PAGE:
15 November, 2008
The night shifts were the most nerve racking. We agreed on wearing lifelines while out on deck. Something you forgot to do over and over again.
During the day, when you would wander forward to fix a frozen cleat or adjust a line that was caught, I’d wait anxiously at the helm for you to trip and lose your balance. I lived under the illusion that I could somehow execute a man-over-board manoeuvre quickly enough to find you in that mass of ocean. Even though it was possible to count the seconds before some object drifted away out of sight amongst the waves.
Nights, when it was your watch, I slept softly. Waiting for the thunder of your feet on deck as you rushed off in some emergency. Thump. Thump. Thump. Then silence as you went about fixing the problem. Silence, during which I held my breath. Silence, during which I imagined an erratic wave throwing you overboard. Silence, praying down my panic.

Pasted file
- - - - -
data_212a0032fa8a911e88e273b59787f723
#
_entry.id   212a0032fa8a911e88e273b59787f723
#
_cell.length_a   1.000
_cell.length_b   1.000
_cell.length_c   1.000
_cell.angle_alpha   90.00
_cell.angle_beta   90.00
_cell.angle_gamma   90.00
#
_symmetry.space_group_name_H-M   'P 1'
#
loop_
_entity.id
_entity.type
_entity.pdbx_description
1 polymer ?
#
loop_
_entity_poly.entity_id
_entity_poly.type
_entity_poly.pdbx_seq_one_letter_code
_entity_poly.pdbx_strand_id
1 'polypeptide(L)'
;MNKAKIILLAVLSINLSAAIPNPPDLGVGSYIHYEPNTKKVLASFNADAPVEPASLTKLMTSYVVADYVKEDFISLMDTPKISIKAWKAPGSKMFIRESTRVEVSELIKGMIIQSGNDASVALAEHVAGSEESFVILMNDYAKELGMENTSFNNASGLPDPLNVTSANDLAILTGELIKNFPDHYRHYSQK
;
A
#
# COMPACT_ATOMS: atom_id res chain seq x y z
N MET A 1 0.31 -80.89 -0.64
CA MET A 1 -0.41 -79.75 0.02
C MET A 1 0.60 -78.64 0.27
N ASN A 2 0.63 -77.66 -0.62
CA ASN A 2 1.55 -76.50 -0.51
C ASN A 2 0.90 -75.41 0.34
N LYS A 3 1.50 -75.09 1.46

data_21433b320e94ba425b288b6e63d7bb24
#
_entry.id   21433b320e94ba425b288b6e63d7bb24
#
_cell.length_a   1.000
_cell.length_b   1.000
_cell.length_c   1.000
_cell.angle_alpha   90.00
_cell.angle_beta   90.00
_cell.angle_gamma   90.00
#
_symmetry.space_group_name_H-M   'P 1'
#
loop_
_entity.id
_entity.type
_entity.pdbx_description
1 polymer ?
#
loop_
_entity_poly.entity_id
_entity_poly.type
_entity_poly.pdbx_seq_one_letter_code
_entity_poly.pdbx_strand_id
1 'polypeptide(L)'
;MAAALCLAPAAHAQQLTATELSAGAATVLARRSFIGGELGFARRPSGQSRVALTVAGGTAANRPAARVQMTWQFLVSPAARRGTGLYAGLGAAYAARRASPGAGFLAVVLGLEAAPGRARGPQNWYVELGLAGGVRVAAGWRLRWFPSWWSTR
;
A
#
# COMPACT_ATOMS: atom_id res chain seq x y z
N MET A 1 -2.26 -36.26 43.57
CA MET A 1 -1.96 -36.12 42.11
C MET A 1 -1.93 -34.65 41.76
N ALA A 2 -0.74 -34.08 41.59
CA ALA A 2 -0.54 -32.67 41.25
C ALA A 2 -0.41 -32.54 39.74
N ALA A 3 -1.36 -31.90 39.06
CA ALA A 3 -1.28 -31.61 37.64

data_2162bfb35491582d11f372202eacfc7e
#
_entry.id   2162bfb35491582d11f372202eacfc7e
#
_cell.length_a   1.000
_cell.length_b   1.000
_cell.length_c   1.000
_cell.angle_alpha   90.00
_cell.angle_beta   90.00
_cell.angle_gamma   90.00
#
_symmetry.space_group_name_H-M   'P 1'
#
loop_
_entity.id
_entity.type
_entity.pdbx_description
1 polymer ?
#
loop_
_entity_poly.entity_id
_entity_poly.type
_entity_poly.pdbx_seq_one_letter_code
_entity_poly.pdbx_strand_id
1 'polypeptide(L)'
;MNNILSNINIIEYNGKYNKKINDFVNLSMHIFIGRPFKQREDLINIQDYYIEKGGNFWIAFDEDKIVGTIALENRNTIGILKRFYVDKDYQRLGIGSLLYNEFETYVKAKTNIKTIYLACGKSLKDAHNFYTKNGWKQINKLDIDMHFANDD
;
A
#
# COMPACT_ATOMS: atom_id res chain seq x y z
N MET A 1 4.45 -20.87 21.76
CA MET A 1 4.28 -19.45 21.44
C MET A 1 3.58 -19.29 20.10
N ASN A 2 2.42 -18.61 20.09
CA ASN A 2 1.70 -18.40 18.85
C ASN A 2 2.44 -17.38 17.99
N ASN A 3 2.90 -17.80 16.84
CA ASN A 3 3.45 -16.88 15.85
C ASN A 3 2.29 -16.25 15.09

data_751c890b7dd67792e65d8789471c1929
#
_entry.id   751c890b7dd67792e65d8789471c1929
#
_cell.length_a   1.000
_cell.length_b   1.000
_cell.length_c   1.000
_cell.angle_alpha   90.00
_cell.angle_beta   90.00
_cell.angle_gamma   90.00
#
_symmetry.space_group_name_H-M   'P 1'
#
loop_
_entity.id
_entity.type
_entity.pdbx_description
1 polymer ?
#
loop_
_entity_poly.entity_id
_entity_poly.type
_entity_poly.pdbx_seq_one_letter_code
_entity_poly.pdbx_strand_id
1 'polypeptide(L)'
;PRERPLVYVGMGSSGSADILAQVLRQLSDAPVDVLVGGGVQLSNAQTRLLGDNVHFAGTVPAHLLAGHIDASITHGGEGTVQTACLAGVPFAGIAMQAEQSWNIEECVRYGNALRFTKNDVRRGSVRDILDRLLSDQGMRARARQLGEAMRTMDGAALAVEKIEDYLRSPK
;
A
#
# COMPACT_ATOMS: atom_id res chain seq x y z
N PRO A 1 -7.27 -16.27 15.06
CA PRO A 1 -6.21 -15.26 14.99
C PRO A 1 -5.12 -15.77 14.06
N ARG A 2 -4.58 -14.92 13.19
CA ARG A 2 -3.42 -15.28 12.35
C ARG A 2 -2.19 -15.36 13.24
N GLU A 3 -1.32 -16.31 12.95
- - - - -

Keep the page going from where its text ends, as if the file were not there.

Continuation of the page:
And then, after an eternity… thump, thump, thump, your tuneless whistle underneath your breath, back on the helm again. I’d fall asleep until the next emergency.
I never feared going on a voyage, for you would be there. In all those years of sailing of along coastal lines, across oceans, and through endless storms, the only thing I feared was you not being there to guide me any more.
There have been times in the last nine years since your death, when I will myself to breath again, when I pray down my panic. I don’t want to live softly any more, waiting for the next emergency. I want to hear the thunder of your feet again on the deck.
Love and affection,
Your Sailor Girl